Supreme Court Lifts Stay on BAI Circular: Restriction Removed for Players and Staff in Grand Prix Badminton League Read More »

Game Reboot and Renewed Ambition Essential for PV Sindhu, Struggling to Overcome Defeat against Nozomi Okuhara

The looming shadow of past triumphs is stretching its crippling grasp over PV Sindhu’s current performance, demanding an immediate overhaul and a genuine resurgence. A decade-long battle at the World Championships, marked by astonishing upsets since her bronze win in 2013 and the addition of two Olympic medals, now beckons for a force to awaken the 28-year-old athlete. She must be reminded that her potential extends well beyond, possibly reaching 32-33, with the capacity to seize multiple World titles—beyond the one earned in Basel. The narrative shouldn’t conclude in the iconic Sindhu vs Okuhara rivalry with a fading demeanor. Trailing along, mirroring Nozomi Okuhara’s tempo and rhythm, and offering minimal originality in her approach, paints an inadequate picture. This saga of the World Championships requires a more fitting finale, one where Sindhu doesn’t merely react but takes charge, reviving her inspiration and determination. The solution lies within arm’s reach, embodied by her opponent across the court. Instead of scrambling tirelessly from corner to corner, retrieving every shuttle to eke out points, it’s time for a reawakening and rediscovery. The question remains unanswered: did the 2019 gold medal completely satisfy Sindhu’s hunger for an intense battle? However, her attacks lacked the sting and precision required, and her defensive play lacked the tenacity needed to execute that crucial, pinpoint shot. This deficiency became evident in her match against Okuhara, where she found herself trapped in a 21-14, 21-14 struggle on Tuesday. In stark contrast to her dominating 21-7, 21-7 victory and mindset in the Basel final that secured her the gold, Sindhu’s performance in her first match at Copenhagen seemed lackluster and distant. While reflecting on the seventh anniversary of her 2016 Olympic silver might provide a boost to her morale, it also signaled a concerning attachment to the past—a state of mind and body seemingly stuck. As she embarked on the challenging journey of the 2023 World Championship campaign, her focus seemed divided, possibly hindering her present potential. Both Okuhara and the Indian contender entered the Round of 32 in the Copenhagen World Championships with a difficult year of faltering form behind them. However, it was solely the Japanese player who exhibited the determination to let go of her 2017 World title, flip the page, and quite literally lower her head in a relentless pursuit—lunging and retrieving tirelessly to revive her previously victorious and combative style of play. Her commitment to embarking anew on the journey for a fresh goal was evident. Hailing from Nagano, the Japanese athlete had secured the World No. 1 position in 2019 but had since been shackled and hindered by injuries for consecutive seasons. Yet, on her comeback this season, Okuhara showed up with a readiness to endure extended court time. It’s truly remarkable how the 5’2” player, much like Yamaguchi, manages to cover the court astonishingly well, employing an elevated shuttle game that involves leaping and contorting to strike the shuttle even when it’s positioned well behind her head—repeating this feat point after punishing point, even at the age of 28. Although Sindhu’s shots weren’t excessively forceful, her predictable Plan A, devoid of any other strategies, made Okuhara race across the court to reach diagonal corners and cover both flanks at the net. Okuhara’s willingness to invest in this level of hard work visibly frustrated Sindhu, leading to her conceding errors consistently. Okuhara followed her customary routine – exchanging words with herself before stepping onto the court, a respectful nod, and then the full-stretch lunge, setting the stage for what lay ahead. On the other hand, Sindhu initiated the match with a cross drop winner, but her subsequent angled shots lacked accuracy, often finding the net instead. Okuhara possessed a limited number of outright kill shots, although they proved sufficient since Sindhu’s attacks lacked both power and precision from the opposite side of the net. Employing her signature high serves and tosses, Okuhara effectively neutralized Sindhu. This tactic, combined with Okuhara’s capability to crouch low in stretched-out defense, allowed her to gain control over extended rallies, even as early as 4-3 in the opening game. The notable instance when Sindhu utilized her height advantage to execute towering jump smashes that turned into sharp kills was during the Rio Games semifinal. However, since then, Okuhara had shifted to deploying high tosses and unreturnable high lifts, countering Sindhu’s aerial attacks and wearing down her long limbs. Failing to find openings within the court due to Okuhara’s heroic defense, Sindhu was forced to aim for the lines, where her accuracy faltered. Sindhu struggled to execute low pickups without hitting the net, and her pushes often veered too long or wide, making it difficult for her to control midcourt exchanges. Okuhara’s strategy was simple: extend the rallies, place her cross drops accurately, and capitalize on inevitable errors stemming from Sindhu’s defeated wild swings, ultimately securing the opening set 21-14. Sindhu’s sole initiative came at the beginning of the second set, as she introduced a variation in her serves, momentarily unsettling Okuhara and causing her to fall behind 0-9. However, Okuhara swiftly adapted to Sindhu’s tactic and regained momentum, narrowing the deficit to just two points at 9-11 before the break. The sluggish court conditions demanded that Sindhu regain her past power-driven approach and uphold her defensive intensity, both of which she struggled to deliver. When the match slipped from her grasp, she attempted to inject half-hearted pace into her shots, but even that resolve dwindled as Okuhara maintained her unwavering stance.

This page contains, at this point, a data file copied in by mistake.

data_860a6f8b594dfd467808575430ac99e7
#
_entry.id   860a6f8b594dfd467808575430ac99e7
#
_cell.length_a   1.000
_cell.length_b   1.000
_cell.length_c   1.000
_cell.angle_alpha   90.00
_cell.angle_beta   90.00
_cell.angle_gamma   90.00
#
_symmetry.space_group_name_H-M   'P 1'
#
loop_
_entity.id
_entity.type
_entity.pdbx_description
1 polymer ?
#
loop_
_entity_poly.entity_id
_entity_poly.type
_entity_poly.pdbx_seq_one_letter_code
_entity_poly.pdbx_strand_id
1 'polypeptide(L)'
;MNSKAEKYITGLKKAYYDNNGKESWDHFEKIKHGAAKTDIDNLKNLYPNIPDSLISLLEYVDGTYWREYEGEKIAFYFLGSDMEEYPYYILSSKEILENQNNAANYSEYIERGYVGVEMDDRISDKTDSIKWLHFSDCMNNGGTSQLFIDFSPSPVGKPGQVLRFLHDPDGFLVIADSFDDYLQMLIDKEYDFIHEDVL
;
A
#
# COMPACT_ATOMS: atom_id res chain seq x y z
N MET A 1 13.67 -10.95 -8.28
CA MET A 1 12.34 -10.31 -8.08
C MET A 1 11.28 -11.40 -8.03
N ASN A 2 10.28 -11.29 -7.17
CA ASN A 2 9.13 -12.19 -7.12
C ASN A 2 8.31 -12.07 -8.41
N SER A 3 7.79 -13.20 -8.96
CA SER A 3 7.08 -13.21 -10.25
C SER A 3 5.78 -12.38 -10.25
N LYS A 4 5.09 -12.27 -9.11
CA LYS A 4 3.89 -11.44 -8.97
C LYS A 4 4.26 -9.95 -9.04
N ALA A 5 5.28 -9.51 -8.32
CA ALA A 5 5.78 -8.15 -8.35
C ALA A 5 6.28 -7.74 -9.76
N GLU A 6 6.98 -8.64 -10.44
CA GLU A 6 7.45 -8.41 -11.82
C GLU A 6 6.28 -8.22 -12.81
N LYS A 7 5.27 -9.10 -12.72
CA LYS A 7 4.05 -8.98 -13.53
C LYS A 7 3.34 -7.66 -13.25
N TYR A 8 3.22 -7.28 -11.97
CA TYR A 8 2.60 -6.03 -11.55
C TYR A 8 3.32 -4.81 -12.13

Game Reboot and Renewed Ambition Essential for PV Sindhu, Struggling to Overcome Defeat against Nozomi Okuhara Read More »